Throughout the movie, we get glimpses of her attempts to make a perfect picture, even at the expense of raw reality. Theres a nice moment when she takes a picture of a long lineup of black people waiting for a bus. She actually dares to change peoples positions, and even takes a child of one mother and gives it to another, because it looks better that way to her. A comment from one of her hangers-on asks the question whether she even thanks these people for helping her out, or for even caring about these people other than as objects for her art. Certainly, her trip to Nazi Germany, where she sees some genuine horror, would have given us a glimpse as to whether her attitude toward her subjects changed, if the film had allowed any emotional connection between this and her earlier photographic endeavors.
The problem with this movie is that it just jumps from one scene to another without a lot of emotional depth. Even worse, at the end, the film just stops. The final minute is a voiceover dealing with the rest of her life, when it should be another couple of hours actually showing us this stuff. All weve got to see is Part One, but the conclusion wont be aired next week or any other time! The movie tries so hard to tell us all the important details of her life in such a quick time, that we dont get a clear emotional thread to this story. Theres all kinds of issues that are brought up in this film, but nothing is worked at in depth, and nothing is completed in a satisfactory fashion.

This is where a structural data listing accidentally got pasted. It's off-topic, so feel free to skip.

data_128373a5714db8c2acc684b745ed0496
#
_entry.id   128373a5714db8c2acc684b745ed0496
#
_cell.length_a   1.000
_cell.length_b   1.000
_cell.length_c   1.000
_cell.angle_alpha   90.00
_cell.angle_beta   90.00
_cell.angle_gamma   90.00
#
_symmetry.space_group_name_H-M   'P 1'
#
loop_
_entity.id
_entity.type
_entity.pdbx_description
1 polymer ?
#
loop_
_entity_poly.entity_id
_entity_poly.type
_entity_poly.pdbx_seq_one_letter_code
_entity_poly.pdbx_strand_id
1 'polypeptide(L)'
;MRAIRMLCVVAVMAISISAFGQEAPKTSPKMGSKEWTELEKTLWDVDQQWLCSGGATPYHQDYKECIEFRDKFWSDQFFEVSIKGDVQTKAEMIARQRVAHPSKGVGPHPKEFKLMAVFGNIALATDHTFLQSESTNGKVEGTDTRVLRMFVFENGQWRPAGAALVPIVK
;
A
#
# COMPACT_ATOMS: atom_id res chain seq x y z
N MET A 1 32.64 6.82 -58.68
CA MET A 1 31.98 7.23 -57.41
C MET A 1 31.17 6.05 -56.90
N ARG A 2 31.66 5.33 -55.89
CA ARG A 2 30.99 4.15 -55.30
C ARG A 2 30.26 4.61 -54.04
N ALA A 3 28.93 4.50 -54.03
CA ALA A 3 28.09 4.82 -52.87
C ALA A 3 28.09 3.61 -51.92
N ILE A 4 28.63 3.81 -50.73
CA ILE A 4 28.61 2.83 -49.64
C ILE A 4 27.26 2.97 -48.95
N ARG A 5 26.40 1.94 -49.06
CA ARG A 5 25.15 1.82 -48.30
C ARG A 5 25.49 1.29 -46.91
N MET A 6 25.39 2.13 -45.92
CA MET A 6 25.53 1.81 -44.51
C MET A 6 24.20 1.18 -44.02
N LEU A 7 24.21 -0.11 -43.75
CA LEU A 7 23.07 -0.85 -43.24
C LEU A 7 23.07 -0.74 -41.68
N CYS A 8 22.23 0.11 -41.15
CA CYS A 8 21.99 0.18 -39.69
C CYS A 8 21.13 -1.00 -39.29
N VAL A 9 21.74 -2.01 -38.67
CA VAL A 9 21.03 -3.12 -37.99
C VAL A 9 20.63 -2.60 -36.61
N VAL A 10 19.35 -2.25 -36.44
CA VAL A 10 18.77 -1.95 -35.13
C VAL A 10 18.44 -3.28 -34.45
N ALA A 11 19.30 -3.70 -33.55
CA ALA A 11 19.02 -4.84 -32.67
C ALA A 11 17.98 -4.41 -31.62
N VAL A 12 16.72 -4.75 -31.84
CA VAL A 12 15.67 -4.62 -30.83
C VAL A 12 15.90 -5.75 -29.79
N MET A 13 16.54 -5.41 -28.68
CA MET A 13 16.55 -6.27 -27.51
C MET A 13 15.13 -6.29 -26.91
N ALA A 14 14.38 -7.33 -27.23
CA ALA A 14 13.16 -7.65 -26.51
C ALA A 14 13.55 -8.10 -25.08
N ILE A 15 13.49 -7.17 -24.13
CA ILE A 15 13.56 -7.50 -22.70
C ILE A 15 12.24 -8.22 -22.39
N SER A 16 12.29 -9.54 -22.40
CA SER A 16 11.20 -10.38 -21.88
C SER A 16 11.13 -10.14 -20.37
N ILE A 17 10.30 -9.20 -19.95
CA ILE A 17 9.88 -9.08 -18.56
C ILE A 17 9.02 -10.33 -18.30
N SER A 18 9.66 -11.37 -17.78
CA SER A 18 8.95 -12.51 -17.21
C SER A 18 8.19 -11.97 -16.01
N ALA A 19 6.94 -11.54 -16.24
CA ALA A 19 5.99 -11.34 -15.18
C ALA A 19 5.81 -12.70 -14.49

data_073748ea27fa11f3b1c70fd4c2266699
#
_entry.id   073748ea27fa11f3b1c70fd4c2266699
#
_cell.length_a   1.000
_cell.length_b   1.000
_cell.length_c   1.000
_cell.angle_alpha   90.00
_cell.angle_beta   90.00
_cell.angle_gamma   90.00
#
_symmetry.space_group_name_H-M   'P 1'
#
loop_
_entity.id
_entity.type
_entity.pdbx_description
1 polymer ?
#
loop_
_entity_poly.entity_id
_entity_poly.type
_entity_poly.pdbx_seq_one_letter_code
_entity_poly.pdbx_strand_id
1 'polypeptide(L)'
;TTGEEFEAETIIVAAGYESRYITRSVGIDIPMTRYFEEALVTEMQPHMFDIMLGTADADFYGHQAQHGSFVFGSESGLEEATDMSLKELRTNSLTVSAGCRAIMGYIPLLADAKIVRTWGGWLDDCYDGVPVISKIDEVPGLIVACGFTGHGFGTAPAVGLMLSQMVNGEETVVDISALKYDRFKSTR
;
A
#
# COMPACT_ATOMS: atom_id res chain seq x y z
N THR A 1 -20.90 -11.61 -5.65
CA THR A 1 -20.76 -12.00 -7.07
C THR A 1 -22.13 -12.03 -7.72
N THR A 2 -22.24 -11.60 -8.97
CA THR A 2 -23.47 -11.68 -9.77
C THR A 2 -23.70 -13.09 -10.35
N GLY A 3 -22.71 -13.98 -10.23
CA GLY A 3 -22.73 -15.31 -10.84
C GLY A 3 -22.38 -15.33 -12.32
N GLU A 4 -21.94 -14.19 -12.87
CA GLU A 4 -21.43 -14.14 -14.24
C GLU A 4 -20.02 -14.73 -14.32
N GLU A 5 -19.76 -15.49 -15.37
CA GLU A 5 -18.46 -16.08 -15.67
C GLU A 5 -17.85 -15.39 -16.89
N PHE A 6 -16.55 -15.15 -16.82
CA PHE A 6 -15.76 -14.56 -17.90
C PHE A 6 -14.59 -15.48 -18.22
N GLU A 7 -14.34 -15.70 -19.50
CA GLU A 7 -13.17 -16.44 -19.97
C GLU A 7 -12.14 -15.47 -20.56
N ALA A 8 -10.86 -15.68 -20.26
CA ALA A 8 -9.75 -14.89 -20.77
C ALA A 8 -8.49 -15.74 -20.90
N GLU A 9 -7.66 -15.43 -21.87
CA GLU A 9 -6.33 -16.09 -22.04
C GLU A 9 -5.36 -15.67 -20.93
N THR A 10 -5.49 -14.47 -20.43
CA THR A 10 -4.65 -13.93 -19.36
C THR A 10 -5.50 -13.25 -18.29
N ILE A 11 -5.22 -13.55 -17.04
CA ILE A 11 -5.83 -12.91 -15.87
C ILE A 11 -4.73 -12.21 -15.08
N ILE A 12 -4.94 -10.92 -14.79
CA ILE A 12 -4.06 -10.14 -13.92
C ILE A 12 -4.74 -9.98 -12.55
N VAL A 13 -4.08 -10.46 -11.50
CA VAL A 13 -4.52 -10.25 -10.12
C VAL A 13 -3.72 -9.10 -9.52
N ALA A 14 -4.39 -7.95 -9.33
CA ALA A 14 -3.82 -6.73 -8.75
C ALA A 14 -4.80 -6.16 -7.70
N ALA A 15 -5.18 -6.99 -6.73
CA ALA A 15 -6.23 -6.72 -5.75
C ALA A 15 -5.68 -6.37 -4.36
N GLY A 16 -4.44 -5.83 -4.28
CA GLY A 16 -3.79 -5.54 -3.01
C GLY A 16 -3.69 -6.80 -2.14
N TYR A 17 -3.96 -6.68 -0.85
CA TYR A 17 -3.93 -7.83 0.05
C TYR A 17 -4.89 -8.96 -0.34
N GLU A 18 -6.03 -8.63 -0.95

Farrah Fawcett, perhaps, may not be the first person we would think of as a lead for a biopic, but I certainly had no issue with her, or her performance. Perhaps there are better actresses out there, but this was a TV film, and Fawcett was quite prolific in these things during the 80s, so surely she was a wise choice for the time. The movies tone tried to lean toward the melodramatic trashy romantic feel, and Fawcett has the looks and the sex appeal for that sort of thing. As well, her character is also an independent woman. This combination definitely would have worked, if the film was better structured, and longer and in depth.
Double Exposure could have been a very good movie, as a serious biopic or a trashy romantic melodrama (or even as both at the same time), but all we get are highlights, visual clips, sound bites, of a life. We dont get the truth, only the facts, and thats not enough.
Viewing Format: VHS